Enhancing Cyber Stability Through Norms of Responsible State Behavior. The U.S. will encourage universal adherence to cyber norms and “promote a framework of responsible state behavior in cyberspace built upon international law, adherence to voluntary non-binding norms of responsible state behavior that apply during peacetime, and the consideration of practical confidence building measures to reduce the risk of conflict stemming from malicious cyber activity.”  Adopting standards that define acceptable behavior will “promote greater predictability and stability in cyberspace.”

Attribute and Deter Unacceptable Behavior in Cyberspace. The United States government will “ensure that there are consequences for irresponsible behavior that harms the United States and our partners. All instruments of national power are available to prevent, respond to, and deter malicious cyber activity against the United States. This includes diplomatic, information, military (both kinetic and cyber), financial, intelligence, public attribution, and law enforcement capabilities.”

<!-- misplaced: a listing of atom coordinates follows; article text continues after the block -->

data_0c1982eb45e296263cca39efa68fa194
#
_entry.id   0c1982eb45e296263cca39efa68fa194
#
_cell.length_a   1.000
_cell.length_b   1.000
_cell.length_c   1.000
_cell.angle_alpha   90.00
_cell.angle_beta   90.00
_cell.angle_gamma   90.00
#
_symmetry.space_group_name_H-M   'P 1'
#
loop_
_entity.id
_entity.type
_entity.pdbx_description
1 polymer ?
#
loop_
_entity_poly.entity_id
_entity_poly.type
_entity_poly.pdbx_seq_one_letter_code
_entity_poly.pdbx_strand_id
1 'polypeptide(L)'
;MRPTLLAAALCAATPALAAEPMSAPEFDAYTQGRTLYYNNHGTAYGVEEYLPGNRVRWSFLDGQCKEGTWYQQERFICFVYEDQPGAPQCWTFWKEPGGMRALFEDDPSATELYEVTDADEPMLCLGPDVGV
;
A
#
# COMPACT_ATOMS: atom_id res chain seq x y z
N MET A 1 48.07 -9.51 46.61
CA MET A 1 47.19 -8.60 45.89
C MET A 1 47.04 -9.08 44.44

• The Federal government will identify and attribute malicious cyber activity that threatens United States national interests.
  • Impose consequences, including with like-minded allies, “[t]he United States will launch an international Cyber Deterrence Initiative to build such a coalition and develop tailored strategies to ensure adversaries understand the consequences of their malicious cyber behavior.”
  • “Expose and counter the flood of online malign influence and information campaigns and non-state propaganda and disinformation.”
Pillar IV: Advance American Influence